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A rare case of Tuberculous dactylitis

A rare case of Tuberculous dactylitis

Dr.Ramón Baeza-Trinidad at Hospital San Pedro, La Rioja, Spain, and associates have reported a case of Tuberculous dactylitis which has appeared in NEJM case report. Tuberculous dactylitis, also known as spinaventosa, is a rare skeletal manifestation of tuberculosis where the short tubular bones (i.e. phalanges, metacarpals, metatarsals) are affected.
According to the history of the case, a  17-year-old boy was assessed because of a 2-month history of pain and swelling on the dorsal side of his left hand. He had no known medical conditions and was not receiving medications. On physical examination, a hard and suppurative nodule was noted around the left third metacarpal. He had no fever or systemic symptoms, no lymphadenopathy, and no history of trauma. 

Results of serologic testing for the human immunodeficiency virus were negative. Radiography of the left hand revealed a slightly thinned cortex surrounding a lytic core with trabecular pieces on the third metacarpal bone (arrow); no periosteal reaction was seen. Chest radiography was normal.

Courtesy NEJM case report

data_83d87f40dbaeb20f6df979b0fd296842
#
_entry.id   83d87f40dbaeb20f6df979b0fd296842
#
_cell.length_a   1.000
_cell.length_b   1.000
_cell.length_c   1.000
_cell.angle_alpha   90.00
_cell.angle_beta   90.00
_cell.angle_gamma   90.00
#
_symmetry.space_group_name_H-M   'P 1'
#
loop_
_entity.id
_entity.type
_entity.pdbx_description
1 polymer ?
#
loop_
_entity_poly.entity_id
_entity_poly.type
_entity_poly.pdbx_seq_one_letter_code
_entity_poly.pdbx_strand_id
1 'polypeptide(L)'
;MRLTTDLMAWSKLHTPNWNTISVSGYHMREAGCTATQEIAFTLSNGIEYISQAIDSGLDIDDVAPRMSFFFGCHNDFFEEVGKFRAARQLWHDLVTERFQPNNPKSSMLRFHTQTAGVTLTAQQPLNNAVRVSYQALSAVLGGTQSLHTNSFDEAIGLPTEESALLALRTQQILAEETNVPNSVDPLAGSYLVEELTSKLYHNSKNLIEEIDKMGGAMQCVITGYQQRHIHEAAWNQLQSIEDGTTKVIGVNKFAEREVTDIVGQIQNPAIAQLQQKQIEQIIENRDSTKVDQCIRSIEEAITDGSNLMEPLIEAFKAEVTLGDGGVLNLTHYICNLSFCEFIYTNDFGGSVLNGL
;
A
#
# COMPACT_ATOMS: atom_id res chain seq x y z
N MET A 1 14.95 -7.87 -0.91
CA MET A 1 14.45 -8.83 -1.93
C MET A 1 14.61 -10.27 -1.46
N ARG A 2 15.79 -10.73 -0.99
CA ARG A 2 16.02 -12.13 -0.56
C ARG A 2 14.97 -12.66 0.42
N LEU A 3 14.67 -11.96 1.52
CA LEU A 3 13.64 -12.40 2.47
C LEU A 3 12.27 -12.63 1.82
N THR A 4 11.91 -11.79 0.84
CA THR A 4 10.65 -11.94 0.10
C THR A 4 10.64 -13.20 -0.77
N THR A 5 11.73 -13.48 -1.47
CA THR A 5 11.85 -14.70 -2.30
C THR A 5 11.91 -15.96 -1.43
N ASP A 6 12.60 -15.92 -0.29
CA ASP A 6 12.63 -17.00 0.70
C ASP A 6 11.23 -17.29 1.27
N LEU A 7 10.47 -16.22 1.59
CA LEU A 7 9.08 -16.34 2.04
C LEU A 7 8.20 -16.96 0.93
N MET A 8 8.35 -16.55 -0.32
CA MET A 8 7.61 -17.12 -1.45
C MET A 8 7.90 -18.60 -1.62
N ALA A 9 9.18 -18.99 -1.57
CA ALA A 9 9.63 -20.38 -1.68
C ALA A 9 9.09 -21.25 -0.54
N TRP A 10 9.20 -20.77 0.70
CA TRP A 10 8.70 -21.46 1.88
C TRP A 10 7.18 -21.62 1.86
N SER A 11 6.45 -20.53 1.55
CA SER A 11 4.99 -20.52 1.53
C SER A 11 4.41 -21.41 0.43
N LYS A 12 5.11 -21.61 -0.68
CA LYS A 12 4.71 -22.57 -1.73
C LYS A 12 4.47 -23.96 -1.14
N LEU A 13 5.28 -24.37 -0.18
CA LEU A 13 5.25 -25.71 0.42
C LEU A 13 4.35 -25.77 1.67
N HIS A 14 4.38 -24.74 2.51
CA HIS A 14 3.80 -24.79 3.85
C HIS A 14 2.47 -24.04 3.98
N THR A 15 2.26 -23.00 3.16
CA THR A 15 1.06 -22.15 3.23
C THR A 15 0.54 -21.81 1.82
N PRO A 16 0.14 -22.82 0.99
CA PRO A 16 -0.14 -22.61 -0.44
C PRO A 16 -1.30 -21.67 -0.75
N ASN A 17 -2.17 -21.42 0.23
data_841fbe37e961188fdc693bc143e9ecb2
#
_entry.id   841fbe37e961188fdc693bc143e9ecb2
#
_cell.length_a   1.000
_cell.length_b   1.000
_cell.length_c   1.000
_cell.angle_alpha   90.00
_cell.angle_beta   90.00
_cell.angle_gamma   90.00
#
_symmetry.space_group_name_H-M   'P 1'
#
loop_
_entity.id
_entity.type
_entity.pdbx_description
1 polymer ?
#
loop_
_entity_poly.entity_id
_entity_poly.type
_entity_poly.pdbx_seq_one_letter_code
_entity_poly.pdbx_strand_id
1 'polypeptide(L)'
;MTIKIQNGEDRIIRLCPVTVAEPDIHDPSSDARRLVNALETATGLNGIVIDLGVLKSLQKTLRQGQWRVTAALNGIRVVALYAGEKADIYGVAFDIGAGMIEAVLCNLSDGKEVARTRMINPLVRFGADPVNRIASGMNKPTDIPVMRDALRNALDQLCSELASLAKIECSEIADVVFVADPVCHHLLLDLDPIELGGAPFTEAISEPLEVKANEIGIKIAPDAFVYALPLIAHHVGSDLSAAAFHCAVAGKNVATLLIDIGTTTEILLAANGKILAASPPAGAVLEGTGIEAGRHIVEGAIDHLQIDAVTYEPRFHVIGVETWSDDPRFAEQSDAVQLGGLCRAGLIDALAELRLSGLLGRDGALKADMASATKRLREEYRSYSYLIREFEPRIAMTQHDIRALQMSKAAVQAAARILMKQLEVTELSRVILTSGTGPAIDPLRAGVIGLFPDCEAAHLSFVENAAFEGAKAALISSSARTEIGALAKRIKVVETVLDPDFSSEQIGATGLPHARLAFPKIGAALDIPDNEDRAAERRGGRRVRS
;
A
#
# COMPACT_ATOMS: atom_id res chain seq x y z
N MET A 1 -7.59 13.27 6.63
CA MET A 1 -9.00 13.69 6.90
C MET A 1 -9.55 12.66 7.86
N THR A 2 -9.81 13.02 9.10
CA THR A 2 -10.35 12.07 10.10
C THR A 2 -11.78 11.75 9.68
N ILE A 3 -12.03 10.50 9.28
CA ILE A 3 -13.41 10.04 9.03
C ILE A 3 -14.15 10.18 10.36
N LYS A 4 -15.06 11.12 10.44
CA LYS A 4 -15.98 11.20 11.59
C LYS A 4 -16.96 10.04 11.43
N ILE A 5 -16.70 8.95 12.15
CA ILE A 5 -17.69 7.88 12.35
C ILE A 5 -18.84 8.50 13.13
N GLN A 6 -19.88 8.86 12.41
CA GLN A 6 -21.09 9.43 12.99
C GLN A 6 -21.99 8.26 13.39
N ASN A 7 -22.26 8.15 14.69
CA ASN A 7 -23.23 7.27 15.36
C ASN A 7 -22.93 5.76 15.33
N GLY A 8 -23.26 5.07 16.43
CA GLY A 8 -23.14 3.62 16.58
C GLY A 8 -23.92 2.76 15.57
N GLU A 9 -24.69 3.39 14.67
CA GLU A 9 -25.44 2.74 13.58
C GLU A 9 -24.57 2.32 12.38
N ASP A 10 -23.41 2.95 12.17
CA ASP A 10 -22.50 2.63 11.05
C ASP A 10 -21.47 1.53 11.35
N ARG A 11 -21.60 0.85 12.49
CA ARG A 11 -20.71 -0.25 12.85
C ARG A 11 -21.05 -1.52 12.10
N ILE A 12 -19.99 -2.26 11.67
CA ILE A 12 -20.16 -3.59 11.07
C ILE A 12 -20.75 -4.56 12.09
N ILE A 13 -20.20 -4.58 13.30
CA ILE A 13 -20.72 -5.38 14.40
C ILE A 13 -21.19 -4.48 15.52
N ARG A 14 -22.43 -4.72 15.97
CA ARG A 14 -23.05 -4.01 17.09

Ziehl–Neelsen staining of the exudate aspirated from the third metacarpal showed acid-fast bacilli, later identified as Mycobacterium tuberculosis in culture and a pan-sensitive isolate. For 2 months, he was treated with rifampin, isoniazid, ethambutol, and pyrazinamide, followed by 4 months of rifampin and isoniazid. 

Tuberculous dactylitis (also called Spina ventosa) is a form of extrapulmonary M. tuberculosis infection, more common in children than in adults. Differential diagnoses include osteomyelitis, sarcoidosis, and bone neoplasms (e.g., enchondroma), which were considered in this case.

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Hine Zahid Joined Medical Dialogue in 2017 with a passion to work as a Reporter. She covers all the stories related to Medical guidelines, Medical Journals, rare medical surgeries as well as all the updates in the medical field. Email: Contact no. 011-43720751
Source: With inputs from N Engl J Med

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    Dr.Aditya Singla June 25, 2018, 2:26 pm

    Why was att given for 6 months. Why not 9 to 12 months. Bony tuberculosis requires longer regimen as prescribed under rntcp.